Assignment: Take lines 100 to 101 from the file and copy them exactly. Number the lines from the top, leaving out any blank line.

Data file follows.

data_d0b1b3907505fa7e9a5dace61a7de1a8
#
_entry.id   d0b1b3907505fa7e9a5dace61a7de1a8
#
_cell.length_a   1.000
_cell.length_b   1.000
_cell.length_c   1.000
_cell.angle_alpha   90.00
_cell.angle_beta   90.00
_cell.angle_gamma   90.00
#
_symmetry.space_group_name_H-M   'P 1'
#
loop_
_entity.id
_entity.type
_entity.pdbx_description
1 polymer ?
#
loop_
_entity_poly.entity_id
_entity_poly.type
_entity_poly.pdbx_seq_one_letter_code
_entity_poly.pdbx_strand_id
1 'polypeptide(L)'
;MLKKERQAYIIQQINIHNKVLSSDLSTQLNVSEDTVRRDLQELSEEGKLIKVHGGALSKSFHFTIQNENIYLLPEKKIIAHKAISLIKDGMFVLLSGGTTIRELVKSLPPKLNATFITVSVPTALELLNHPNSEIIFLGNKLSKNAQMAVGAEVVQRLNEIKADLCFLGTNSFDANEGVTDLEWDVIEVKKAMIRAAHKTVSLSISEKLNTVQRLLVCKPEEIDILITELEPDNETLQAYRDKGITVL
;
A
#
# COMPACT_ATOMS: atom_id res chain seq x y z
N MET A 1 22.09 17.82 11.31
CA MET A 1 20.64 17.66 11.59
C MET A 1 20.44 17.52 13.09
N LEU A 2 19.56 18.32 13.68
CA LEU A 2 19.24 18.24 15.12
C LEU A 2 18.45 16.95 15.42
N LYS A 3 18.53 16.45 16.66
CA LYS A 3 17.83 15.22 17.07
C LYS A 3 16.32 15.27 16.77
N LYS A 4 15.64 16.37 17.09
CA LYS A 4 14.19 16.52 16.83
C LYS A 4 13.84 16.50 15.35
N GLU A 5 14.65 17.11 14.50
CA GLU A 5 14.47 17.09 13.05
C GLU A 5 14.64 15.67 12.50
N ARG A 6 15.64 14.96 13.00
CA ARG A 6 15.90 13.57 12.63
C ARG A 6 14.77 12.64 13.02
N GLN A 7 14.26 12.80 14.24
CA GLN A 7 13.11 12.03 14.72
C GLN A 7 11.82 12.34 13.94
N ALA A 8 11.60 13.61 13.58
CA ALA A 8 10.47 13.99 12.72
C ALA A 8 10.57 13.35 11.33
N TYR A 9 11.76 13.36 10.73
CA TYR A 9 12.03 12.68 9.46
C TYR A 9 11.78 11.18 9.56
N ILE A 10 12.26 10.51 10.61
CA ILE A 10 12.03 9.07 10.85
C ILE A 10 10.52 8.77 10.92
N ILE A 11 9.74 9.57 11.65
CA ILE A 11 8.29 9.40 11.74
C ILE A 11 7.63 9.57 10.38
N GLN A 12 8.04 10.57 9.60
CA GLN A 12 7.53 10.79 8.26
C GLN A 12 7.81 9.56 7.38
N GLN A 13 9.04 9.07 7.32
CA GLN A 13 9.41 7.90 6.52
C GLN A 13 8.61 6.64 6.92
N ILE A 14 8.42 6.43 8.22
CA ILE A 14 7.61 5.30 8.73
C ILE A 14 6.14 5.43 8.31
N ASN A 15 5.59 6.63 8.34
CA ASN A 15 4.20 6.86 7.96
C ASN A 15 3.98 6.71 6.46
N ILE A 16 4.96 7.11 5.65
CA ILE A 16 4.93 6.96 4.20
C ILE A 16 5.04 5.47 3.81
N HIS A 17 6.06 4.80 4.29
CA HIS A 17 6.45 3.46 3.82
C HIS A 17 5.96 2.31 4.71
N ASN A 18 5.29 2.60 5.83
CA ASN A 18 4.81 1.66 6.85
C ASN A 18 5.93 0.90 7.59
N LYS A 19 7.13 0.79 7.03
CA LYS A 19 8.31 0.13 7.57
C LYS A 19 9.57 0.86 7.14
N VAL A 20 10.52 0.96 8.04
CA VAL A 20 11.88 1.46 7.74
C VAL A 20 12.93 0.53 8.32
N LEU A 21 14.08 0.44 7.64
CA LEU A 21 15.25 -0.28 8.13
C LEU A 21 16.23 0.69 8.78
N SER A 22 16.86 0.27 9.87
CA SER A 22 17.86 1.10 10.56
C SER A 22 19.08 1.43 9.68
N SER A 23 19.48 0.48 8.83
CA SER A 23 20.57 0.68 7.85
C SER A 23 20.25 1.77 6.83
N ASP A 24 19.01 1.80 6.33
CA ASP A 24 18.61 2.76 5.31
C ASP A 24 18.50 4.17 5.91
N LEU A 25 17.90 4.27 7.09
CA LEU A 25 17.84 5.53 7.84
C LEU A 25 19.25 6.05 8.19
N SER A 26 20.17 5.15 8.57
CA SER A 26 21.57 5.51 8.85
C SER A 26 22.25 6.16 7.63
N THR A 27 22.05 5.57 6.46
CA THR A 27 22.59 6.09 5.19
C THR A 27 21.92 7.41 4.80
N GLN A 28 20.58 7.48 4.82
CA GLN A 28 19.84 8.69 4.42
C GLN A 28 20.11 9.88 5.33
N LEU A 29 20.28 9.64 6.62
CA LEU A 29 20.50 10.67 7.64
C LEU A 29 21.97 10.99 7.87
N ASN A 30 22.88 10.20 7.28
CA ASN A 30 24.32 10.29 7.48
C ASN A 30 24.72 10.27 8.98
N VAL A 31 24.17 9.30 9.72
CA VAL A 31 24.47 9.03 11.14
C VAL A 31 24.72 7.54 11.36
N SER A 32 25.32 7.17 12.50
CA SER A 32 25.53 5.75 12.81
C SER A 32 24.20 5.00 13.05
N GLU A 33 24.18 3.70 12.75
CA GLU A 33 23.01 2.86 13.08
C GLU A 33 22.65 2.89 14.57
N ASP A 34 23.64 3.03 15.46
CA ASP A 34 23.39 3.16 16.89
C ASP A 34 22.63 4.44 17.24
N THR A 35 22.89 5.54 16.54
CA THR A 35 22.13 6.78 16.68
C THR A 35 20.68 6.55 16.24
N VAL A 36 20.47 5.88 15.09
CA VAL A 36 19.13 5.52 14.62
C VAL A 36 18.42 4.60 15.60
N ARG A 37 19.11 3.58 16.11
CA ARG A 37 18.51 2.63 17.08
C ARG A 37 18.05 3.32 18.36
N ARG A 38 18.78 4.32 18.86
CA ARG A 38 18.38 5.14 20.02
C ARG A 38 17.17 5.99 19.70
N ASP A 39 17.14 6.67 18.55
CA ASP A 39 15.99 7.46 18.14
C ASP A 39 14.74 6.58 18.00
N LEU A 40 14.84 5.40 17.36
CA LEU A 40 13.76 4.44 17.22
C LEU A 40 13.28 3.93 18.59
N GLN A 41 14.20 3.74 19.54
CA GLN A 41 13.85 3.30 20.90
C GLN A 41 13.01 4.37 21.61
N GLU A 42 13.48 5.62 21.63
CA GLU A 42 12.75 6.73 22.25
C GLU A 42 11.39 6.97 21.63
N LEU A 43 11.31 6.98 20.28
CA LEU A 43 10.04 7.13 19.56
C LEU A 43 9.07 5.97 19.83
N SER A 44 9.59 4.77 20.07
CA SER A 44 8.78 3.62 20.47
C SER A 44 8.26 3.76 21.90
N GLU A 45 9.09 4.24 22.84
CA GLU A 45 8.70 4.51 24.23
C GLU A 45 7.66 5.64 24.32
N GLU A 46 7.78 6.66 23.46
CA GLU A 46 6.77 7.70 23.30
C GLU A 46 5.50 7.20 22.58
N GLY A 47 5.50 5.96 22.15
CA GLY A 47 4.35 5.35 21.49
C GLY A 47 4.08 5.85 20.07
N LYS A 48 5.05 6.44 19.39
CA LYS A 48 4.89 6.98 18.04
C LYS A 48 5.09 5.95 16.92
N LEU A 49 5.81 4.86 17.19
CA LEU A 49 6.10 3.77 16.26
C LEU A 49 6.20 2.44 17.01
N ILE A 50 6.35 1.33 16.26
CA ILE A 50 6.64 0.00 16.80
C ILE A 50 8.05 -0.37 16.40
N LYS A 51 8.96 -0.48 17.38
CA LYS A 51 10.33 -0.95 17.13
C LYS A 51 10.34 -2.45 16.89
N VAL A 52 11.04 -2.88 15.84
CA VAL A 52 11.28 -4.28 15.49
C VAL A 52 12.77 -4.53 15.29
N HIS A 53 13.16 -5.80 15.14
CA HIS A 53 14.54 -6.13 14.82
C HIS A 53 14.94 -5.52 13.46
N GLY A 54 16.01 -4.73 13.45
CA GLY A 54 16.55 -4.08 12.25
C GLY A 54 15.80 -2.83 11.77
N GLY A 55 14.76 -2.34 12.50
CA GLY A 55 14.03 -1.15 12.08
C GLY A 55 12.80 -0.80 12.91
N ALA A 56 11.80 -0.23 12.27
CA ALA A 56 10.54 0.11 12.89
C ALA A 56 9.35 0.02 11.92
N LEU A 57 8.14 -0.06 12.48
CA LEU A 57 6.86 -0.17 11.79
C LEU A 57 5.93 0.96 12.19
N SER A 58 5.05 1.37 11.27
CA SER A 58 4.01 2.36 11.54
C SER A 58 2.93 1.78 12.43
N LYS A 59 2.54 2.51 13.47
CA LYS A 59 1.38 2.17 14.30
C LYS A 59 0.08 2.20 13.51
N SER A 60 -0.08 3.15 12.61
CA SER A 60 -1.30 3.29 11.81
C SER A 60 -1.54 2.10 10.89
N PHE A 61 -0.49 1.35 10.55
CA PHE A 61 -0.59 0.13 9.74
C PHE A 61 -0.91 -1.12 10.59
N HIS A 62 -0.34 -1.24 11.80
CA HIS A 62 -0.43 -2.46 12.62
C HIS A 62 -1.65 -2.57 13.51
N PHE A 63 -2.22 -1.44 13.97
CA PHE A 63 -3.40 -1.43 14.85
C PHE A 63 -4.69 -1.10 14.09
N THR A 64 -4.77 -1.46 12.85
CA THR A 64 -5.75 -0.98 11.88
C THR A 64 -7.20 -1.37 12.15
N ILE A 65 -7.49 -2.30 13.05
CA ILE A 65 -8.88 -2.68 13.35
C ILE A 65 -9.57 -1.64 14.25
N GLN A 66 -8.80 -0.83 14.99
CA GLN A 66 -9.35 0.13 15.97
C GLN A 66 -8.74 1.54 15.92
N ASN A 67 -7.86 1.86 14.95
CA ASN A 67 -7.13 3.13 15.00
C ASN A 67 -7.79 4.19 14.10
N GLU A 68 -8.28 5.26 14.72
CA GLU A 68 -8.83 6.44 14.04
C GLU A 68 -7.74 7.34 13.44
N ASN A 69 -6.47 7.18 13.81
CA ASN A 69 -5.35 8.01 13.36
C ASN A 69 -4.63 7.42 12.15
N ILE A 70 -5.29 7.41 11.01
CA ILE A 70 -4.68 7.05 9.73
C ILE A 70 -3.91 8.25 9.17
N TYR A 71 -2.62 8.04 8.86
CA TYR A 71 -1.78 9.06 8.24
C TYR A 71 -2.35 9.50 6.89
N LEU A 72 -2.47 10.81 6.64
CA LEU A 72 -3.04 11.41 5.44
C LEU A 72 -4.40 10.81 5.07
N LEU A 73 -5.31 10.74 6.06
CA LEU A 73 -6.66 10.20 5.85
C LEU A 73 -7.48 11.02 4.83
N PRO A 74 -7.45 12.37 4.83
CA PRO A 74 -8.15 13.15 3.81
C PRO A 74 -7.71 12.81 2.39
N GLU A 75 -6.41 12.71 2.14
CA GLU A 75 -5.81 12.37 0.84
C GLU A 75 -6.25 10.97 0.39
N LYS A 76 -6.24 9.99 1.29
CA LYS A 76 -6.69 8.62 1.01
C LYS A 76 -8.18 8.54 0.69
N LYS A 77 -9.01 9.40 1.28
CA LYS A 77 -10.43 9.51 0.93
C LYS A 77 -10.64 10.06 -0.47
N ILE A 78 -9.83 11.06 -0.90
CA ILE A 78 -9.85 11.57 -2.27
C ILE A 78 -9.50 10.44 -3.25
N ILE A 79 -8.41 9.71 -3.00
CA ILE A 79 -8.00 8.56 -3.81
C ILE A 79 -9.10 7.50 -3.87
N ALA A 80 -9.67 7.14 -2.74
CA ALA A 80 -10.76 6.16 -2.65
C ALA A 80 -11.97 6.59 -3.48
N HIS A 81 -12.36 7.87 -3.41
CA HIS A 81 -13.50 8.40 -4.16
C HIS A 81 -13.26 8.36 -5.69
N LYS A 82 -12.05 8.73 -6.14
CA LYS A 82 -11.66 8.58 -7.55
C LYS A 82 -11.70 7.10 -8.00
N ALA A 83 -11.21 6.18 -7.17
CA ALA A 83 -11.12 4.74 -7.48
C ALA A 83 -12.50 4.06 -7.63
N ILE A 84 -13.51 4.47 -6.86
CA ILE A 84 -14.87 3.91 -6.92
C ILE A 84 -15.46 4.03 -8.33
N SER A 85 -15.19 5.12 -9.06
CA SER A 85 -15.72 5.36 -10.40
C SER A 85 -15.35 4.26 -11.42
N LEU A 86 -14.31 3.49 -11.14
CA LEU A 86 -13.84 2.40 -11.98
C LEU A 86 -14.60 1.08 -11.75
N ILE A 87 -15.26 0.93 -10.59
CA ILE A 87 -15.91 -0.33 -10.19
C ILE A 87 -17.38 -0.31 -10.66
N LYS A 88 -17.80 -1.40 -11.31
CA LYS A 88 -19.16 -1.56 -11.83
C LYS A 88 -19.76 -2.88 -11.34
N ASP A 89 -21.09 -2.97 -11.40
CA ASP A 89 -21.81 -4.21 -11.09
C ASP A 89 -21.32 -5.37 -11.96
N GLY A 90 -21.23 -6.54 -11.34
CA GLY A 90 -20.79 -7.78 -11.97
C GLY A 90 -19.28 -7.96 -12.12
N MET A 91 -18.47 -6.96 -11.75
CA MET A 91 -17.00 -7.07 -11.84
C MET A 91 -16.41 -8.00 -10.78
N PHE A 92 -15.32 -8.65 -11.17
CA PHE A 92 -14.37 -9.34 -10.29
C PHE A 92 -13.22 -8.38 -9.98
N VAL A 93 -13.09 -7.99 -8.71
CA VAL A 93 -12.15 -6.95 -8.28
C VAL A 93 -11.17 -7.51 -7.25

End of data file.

N ASP A 24 19.01 1.80 6.33
CA ASP A 24 18.61 2.76 5.31